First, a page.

Almost all of our clients ask us about tipping in Italy before leaving on their trip, including guidelines about who should be tipped, how much is a typical tip, and how tips should be paid.
The short answer is that tips are not necessary in Italy. If you are happy with a service, however, you can tip between 10% and 20% of the total charge in cash. That said, tipping rules in Italy are a little more nuanced than that, so here’s a more detailed overview.
Most Italians do not tip their servers at restaurants, but leaving a small tip or no tip at all makes many North Americans uncomfortable. If you’re pleased with the service, a 10% tip is very generous in Italy. If you weren’t thrilled with the service but don’t want to skip the tip altogether, you can leave 5%. Keep in mind these facts, however:
One final note: some Italian servers in places with lots of tourists (like the centers of Rome, Florence, and Venice) are now so accustomed to receiving tips from North Americans that I have heard stories of them asking whether the customer needs change (if, let’s say, you give them €60 to pay for a €55 bill). In the US, this is not an unusual question from a server, but in Italy, it is incredibly rude. If a server ever asks you whether you need change, then of course you do.
You can leave your taxi driver a bit of extra money, but it’s not really a tip. Think of it more as a way to round up the fare a few cents so that no one has to deal with small change. For example, if your taxi fare is €19.70, you can give the driver €20 and tell them to keep the rest. If your fare is €18.70, you can ask for €1 back in change.
For private drivers who quote a fixed fare—an airport fare or a pre-paid fare, for example—there is no need to add a tip. Let’s say you have booked a driver in advance who meets you at the airport holding a sign with your name on it and you know the flat rate is €70 from the airport to your hotel. Give the driver the €70 (or give them more but expect change in return) and say thank you. If, however, you are spending an entire day with your driver as part of a private sightseeing excursion or if your driver goes out of their way to make your transfer comfortable (stopping to show you a favorite eatery, for example, or making a detour to a pharmacy if you have a headache), then a 10% to 20% tip is appropriate.
Apply the same rules to skippers and gondoliers; the fixed rate is fine unless they have gone out of their way to make your experience memorable, in which case you can tip 10% to 20%.
It’s very difficult for North American travelers to spend several hours with a guide and then not give the guide a tip. It seems to be embedded in our DNA! Keep in mind that local guides do not depend on or expect tips. However, they are aware that if North Americans tip, it means they are happy with the service, so the gesture is definitely appreciated. Again if you are looking for guidance, tip 10%-20%.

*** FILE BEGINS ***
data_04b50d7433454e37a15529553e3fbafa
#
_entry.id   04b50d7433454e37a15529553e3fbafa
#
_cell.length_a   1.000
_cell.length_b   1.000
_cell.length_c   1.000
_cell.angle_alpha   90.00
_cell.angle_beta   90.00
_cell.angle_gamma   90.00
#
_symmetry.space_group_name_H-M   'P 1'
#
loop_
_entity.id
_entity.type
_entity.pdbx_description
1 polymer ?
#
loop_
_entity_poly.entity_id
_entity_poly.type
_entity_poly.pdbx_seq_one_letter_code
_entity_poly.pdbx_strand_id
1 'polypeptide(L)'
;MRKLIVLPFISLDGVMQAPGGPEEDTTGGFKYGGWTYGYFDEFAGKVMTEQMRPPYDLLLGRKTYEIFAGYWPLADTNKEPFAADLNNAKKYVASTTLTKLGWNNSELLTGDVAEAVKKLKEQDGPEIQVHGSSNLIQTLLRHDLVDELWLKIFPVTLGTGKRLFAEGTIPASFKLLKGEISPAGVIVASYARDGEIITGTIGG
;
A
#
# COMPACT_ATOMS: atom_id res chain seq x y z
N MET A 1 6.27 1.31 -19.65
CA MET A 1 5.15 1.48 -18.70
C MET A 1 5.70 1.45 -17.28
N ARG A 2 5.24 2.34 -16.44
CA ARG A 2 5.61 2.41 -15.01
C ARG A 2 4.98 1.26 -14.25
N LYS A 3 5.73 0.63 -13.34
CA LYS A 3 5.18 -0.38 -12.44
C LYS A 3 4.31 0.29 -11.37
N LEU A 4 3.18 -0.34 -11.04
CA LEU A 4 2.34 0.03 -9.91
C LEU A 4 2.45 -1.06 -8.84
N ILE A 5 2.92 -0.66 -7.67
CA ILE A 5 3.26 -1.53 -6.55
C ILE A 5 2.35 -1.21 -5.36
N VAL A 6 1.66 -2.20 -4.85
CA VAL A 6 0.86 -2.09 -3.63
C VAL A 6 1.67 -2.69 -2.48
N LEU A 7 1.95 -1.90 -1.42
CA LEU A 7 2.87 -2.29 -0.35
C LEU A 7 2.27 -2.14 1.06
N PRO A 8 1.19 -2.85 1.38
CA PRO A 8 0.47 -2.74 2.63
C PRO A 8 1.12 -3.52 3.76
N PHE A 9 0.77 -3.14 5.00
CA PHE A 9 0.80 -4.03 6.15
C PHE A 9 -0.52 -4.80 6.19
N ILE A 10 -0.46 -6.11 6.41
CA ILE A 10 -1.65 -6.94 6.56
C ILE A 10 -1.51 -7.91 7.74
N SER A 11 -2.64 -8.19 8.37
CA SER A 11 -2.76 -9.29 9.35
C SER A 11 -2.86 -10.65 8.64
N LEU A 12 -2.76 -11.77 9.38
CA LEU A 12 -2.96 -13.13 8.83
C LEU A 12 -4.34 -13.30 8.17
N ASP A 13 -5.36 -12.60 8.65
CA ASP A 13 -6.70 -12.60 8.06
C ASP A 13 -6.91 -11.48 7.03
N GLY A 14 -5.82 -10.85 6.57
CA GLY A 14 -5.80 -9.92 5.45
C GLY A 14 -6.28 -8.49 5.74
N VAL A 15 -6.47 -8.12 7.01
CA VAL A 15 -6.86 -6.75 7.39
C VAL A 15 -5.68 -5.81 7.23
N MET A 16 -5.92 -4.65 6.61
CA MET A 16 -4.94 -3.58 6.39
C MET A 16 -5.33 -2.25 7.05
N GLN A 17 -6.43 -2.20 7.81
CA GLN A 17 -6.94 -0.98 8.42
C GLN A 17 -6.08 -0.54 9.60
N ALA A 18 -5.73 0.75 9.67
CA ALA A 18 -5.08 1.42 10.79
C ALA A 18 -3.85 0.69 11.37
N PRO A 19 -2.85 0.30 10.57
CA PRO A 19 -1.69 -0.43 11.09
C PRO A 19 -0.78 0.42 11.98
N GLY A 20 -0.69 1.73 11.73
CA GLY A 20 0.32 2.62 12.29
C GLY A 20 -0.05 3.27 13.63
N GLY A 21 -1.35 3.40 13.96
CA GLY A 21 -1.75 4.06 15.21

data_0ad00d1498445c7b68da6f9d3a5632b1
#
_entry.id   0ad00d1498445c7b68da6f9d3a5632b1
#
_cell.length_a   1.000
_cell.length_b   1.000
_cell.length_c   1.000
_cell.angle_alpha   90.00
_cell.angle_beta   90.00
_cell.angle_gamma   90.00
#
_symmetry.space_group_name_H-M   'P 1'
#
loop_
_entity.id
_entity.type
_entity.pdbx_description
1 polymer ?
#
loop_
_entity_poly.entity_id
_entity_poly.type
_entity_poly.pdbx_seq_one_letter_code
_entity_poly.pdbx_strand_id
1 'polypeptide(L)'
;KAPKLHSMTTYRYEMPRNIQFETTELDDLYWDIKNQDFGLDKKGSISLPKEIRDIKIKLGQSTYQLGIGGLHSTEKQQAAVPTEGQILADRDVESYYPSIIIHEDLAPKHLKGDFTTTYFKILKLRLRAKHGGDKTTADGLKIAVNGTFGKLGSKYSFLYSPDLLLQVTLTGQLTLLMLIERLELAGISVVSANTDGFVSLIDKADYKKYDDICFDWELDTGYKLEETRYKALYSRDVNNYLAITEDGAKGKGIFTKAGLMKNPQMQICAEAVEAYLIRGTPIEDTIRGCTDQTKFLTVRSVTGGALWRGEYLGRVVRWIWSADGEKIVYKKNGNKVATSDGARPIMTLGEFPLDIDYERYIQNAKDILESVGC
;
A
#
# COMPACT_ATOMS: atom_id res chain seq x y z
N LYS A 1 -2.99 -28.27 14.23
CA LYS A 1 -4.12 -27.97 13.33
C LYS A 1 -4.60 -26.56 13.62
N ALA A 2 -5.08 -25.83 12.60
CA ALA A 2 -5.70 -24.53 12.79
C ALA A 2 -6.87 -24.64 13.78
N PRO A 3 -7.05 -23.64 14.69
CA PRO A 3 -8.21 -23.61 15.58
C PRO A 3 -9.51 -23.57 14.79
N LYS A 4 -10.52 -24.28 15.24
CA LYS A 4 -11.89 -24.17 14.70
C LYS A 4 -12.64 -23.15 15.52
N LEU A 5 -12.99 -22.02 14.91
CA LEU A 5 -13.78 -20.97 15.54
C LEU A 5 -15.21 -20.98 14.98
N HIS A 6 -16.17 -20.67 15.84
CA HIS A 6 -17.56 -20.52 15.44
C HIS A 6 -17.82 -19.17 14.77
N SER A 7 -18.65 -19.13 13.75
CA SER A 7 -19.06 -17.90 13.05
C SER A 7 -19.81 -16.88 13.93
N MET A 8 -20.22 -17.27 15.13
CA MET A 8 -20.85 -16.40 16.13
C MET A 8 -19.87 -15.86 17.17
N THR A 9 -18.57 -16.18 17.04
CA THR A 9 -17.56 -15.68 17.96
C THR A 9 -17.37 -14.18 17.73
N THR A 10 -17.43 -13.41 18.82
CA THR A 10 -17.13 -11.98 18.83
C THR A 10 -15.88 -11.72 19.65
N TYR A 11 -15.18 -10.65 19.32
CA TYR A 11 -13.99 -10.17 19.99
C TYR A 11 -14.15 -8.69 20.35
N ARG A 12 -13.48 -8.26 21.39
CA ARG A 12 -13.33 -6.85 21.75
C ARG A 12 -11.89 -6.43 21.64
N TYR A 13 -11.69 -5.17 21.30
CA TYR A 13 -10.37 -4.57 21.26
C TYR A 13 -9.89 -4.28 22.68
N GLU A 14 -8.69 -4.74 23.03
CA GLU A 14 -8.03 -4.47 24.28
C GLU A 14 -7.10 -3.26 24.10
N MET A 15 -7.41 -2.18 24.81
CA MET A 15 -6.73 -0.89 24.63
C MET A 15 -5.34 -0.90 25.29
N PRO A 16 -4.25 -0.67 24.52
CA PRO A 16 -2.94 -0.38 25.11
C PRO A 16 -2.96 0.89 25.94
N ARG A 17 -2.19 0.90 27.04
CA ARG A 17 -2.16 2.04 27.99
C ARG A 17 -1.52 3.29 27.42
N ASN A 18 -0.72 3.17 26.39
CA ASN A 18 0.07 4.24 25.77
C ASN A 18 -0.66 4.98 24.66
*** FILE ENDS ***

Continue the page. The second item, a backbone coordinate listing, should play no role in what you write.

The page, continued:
A rule of thumb for tipping a porter for transporting bags to your room is €1 – €2 per bag, paid as soon as you reach your room. Doormen usually receive €1 for hailing a cab. You can also tip €1- €2 per night for the housekeeping staff, paid at the end of your stay (either leave the total tip in your room or with the front desk staff upon checkout with the request that it be passed on to the housekeepers). If a concierge spends a significant amount of time helping you with recommendations, booking tickets, or making dinner reservations for you, a tip (€5 – €10 per service requested) will also be much appreciated.
If you do expect to leave a tip (or “la mancia”) when dining or sightseeing, be sure to bring small change (€1 and €2 coins; €5 and €10 bills) since tips must be paid in cash. Most Italian credit card receipts to not have an empty space to add a tip.
Tip in euros, not US dollars. Giving an Italian a tip in dollars is a hassle, since they must physically take the dollars to a bank to exchange them for euros (and are generally charged a fee). Italy does all its business in euros, so do not plan on paying tips or anything else in dollars.
Massage therapists, nail technicians, hair stylists and barbers, and other beauty professionals are rarely tipped in Italy but you can leave a 10% cash tip if you are very happy with the service.
Though tipping is not part of Italian culture, Italians who work with North American travelers know that tips are a form of gratitude and genuinely appreciate, though do not expect, the gesture.
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